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World’s apart

The process of ‘growing up’ (or is it ‘growing old’?) is a strange one, but I was thinking about it yesterday and it seems to me that reaching overall impressions and conclusions about the world just doesn’t get any easier.

This self-revelation is somewhat disappointing because – perhaps partly in a desperate attempt to remain somehow relevant in the modern world so that I’m not put out to grass before my due time – for the past twenty years I’ve been lecturing my adult kids on the benefits of heeding the advice of older generations who often – may – have wisdom to impart. The selling point being, I suppose, that surely it is better, easier and ultimately more efficient to acquire that knowledge, that understanding of the world, by listening to someone who’s already been there and done that, i.e. rather than by just living your life and gradually learning it the hard way.

I’m not going to reveal the entirety of the mundane Mr Pooter-ish lifestyle that I lead but last night, whilst waiting for my ready-made Waitrose chicken breast meal to cook, I tuned in to The Great British Bake-Off on BBC1, got bored and – for want of anything better to do – switched channels to find Which Universe Are We In?, an edition of Horizon, then transmitting on BBC2. I joined the hour-long programme about twenty-five minutes in.

Science was never a favourite subject of mine but – as a dumb layman – I quite enjoy having complex or difficult scientific/mathematical issues explained to me by screen-friendly eminent practitioners operating in language, and with analogies or examples, that I can readily understand.

This show was a good example. It was reviewing the latest theories of astronomers, cosmologists and mathematicians about our universe, Big Bang, Black Holes, the Milky Way … and ultimately the likelihood (apparently quite strong) that there may not be a single universe, not just several, not just many, but in fact an infinite number of them.

The first headline I took on board was that much of the theoretical and predictive work in this field is done by mathematicians. Apparently, if you run enough of the right numbers, you can compute the likelihood of an extraordinary possibility occurring somewhere ‘out there’. Step two is then to start looking for stars, planets or heavenly manifestations that bear out that theoretical mathematical ‘prediction’. And not infrequently, such discoveries are made: we were given several examples last night, illustrated or explained by eminent scientists etc. from around the world.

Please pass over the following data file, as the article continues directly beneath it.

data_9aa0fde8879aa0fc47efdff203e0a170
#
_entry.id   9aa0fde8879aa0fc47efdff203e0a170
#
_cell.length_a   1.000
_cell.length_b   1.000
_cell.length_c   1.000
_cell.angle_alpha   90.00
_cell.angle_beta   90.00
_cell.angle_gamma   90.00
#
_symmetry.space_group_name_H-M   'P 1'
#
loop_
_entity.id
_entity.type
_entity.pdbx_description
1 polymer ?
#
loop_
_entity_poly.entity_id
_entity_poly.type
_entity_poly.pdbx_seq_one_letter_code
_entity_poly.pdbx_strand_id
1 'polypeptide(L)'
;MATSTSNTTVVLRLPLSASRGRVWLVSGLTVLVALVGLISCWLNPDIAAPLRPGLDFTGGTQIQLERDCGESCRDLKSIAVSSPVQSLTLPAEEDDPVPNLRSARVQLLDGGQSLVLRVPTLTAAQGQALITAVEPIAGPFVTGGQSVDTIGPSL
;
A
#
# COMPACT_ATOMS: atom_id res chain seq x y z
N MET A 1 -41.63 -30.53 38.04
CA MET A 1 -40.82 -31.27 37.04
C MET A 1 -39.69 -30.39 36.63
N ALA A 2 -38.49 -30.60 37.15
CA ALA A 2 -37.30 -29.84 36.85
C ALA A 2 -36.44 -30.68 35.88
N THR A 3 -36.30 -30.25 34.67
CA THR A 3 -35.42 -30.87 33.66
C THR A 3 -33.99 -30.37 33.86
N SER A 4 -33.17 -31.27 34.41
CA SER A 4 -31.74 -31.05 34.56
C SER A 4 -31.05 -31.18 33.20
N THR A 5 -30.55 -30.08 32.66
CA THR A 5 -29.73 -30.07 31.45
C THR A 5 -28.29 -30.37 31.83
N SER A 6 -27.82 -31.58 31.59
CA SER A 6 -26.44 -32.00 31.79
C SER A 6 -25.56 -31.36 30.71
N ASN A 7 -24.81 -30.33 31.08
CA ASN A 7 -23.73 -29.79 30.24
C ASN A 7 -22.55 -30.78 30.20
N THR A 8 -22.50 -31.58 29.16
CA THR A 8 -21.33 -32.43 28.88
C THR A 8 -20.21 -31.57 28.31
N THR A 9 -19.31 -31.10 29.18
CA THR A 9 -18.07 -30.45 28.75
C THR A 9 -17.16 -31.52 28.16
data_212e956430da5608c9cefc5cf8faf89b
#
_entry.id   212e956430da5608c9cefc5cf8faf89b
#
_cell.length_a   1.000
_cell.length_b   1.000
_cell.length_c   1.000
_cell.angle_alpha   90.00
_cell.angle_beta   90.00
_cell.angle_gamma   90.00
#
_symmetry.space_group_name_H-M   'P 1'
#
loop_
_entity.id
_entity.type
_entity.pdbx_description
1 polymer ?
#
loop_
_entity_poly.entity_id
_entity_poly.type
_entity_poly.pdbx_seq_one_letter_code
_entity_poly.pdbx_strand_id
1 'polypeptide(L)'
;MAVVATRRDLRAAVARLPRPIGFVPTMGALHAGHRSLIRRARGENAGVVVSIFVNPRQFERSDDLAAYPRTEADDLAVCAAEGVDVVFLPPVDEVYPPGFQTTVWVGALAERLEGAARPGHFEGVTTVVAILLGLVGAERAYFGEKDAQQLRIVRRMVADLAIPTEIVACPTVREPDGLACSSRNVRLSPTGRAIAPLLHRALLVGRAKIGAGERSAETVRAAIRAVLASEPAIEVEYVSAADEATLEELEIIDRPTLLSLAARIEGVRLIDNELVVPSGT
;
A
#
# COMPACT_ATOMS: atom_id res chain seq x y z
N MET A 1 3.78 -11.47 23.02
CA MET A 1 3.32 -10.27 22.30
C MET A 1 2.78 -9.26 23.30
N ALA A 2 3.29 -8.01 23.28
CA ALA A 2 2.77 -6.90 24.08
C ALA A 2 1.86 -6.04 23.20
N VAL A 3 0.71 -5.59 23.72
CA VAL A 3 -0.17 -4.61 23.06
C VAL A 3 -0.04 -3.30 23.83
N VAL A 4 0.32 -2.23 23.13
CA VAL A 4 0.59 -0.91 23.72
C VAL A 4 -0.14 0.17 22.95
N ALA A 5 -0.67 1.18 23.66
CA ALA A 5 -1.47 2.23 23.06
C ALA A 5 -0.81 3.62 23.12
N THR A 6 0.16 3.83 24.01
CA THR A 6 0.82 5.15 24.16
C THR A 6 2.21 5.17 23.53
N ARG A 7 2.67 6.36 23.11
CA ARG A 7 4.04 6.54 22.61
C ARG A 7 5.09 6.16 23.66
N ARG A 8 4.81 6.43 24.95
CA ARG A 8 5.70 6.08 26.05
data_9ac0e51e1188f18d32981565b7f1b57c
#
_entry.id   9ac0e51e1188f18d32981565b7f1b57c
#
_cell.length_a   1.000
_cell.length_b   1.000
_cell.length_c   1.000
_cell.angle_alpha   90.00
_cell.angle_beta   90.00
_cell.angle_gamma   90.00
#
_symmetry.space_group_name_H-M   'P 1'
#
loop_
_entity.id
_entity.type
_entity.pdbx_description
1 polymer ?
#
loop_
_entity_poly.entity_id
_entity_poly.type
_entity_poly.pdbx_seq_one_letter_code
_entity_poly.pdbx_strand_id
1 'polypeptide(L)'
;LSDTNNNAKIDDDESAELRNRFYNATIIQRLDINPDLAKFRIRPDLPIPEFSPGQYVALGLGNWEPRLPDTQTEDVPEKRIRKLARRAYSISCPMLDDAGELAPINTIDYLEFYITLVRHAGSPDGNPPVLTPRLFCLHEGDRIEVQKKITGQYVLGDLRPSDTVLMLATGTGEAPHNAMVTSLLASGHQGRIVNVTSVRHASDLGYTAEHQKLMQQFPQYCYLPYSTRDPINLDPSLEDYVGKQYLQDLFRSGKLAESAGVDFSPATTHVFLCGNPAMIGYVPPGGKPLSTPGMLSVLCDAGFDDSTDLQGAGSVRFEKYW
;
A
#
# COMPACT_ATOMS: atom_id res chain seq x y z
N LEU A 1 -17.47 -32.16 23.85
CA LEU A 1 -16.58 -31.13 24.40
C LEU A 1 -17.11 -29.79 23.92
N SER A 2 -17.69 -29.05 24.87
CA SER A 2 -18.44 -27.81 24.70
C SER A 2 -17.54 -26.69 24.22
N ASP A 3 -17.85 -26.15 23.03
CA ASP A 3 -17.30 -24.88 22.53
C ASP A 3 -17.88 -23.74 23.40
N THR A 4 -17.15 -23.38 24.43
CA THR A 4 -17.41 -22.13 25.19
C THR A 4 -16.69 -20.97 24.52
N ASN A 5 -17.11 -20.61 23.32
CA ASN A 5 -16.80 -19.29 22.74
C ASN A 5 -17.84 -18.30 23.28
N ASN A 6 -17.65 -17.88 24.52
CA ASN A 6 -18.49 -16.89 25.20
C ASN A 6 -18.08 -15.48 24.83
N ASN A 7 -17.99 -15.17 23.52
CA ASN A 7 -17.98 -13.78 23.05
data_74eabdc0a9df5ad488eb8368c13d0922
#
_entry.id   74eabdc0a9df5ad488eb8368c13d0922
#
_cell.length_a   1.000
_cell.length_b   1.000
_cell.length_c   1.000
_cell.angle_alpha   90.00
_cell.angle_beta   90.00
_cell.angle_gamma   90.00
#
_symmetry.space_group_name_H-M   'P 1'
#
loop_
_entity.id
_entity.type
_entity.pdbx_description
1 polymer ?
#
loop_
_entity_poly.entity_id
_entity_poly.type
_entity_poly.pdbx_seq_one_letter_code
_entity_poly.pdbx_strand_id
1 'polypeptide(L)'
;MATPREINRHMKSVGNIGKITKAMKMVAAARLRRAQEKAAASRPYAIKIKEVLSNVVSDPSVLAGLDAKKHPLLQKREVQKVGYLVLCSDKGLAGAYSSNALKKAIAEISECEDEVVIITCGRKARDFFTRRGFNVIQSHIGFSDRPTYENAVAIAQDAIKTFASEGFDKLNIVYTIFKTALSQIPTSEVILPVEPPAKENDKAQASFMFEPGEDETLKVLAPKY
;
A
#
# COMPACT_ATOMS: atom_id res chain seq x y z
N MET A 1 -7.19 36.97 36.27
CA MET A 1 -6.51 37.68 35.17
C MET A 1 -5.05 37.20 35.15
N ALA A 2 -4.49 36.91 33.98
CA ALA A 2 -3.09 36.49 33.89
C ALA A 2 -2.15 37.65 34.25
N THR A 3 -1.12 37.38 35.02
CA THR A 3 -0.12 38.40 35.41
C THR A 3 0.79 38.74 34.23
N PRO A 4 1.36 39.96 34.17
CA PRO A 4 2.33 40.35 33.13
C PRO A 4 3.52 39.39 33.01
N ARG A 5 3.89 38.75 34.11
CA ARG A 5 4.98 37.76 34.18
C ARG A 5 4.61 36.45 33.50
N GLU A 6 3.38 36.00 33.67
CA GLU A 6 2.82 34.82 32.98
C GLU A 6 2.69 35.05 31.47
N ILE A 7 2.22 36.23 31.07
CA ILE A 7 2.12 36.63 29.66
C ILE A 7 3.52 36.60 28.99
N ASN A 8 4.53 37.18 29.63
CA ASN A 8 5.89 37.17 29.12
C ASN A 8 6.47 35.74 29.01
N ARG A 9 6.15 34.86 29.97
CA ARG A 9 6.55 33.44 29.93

I don’t want to go into the full details of the programme here and now because I’ll start to confuse myself, let alone my readers. However, let me just mention a couple of theories that are currently doing the rounds.

The first is that there exist potentially millions of universes, possibly even an infinite number.

globeMany things observed or predicted about our solar system and indeed the universe we can see up there in the sky suggest this is quite likely. From that, logically, there is a near-certainty that several of them are similar to our own universe, or indeed inside several of them will be planets which will either contain the necessities for life as we live it on Earth, or alternatively some form of life which may be very different from ours, but just as scientifically and culturally advanced. Or even scientifically and culturally far superior to ours.

The second still presumes that the number of universes is infinite.

In this theory, potentially, every time we make a decision we create a new one. The American scientist explaining this theory used the following example. He goes for an hour’s walk along the street, making decisions as he goes by flipping a coin. At the corner of the first block he reaches, he can go straight on, or he can ‘take a right’ into a dark alley. He flips a coin and acts on the result to ‘take the right’. Under his theory, one version of him goes straight on (in the universe he started in) and another version then goes down the dark alley to the right and into another universe, as was determined by the flip of his coin. Both versions then exist in their different universes and carry on their lives. Maybe the version that went down the dark alley gets accosted by a criminal and stabbed to death just minutes later. However, the other version (that went straight on) may live for another forty years.

Under this theory, every time anyone makes a decision in their daily life, in effect they create another universe and a new version of themselves. In other words, every day we could each personally potentially create say 200 universes, each operating in parallel and simultaneously – I hasten to add that this is still just a theory, of course, and one not yet proved by evidence. But just because there’s no evidence discovered so far, it doesn’t mean the theory doesn’t hold water. (According to the theory and mathematics) it just means that we haven’t found it yet.

It’s all pretty heady stuff.

What’s more, it got me thinking – which is no bad thing.

Maybe I’m just a wizened little old man and my kids, now in their thirties, have already surpassed the sum of all my knowledge and understanding about the world and how it works. It’s quite possible. Sometimes, for example when I catch myself thinking that they’re more worldly-wise than I am, I begin to wonder what my purpose in life has become.

I’m still waiting for the answer(s).

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About Oliver Fortune

A doctor formerly specialising in sexual health, Oliver has written widely on matters relating to sex, relationships and counselling. He is divorced and has one daughter. He is a keen skier and mountain biker. More Posts